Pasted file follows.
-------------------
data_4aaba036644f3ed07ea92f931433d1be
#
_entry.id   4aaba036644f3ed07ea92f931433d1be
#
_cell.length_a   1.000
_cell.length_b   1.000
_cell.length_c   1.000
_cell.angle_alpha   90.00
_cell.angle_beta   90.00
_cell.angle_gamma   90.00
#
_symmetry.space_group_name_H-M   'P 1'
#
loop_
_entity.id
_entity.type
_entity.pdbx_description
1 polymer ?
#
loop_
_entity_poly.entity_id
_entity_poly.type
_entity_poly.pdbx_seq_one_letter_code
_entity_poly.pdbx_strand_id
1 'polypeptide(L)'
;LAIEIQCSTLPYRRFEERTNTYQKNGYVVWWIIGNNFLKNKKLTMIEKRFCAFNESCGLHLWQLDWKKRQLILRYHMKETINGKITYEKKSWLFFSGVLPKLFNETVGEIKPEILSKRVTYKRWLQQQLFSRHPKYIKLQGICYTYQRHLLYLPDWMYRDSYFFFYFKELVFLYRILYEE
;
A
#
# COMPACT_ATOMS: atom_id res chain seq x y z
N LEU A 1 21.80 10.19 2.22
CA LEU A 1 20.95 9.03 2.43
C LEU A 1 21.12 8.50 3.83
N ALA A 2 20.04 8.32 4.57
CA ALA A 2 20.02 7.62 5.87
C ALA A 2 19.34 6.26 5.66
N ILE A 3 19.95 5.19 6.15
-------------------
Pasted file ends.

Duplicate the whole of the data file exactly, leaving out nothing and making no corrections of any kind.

data_4aaba036644f3ed07ea92f931433d1be
#
_entry.id   4aaba036644f3ed07ea92f931433d1be
#
_cell.length_a   1.000
_cell.length_b   1.000
_cell.length_c   1.000
_cell.angle_alpha   90.00
_cell.angle_beta   90.00
_cell.angle_gamma   90.00
#
_symmetry.space_group_name_H-M   'P 1'
#
loop_
_entity.id
_entity.type
_entity.pdbx_description
1 polymer ?
#
loop_
_entity_poly.entity_id
_entity_poly.type
_entity_poly.pdbx_seq_one_letter_code
_entity_poly.pdbx_strand_id
1 'polypeptide(L)'
;LAIEIQCSTLPYRRFEERTNTYQKNGYVVWWIIGNNFLKNKKLTMIEKRFCAFNESCGLHLWQLDWKKRQLILRYHMKETINGKITYEKKSWLFFSGVLPKLFNETVGEIKPEILSKRVTYKRWLQQQLFSRHPKYIKLQGICYTYQRHLLYLPDWMYRDSYFFFYFKELVFLYRILYEE
;
A
#
# COMPACT_ATOMS: atom_id res chain seq x y z
N LEU A 1 21.80 10.19 2.22
CA LEU A 1 20.95 9.03 2.43
C LEU A 1 21.12 8.50 3.83
N ALA A 2 20.04 8.32 4.57
CA ALA A 2 20.02 7.62 5.87
C ALA A 2 19.34 6.26 5.66
N ILE A 3 19.95 5.19 6.15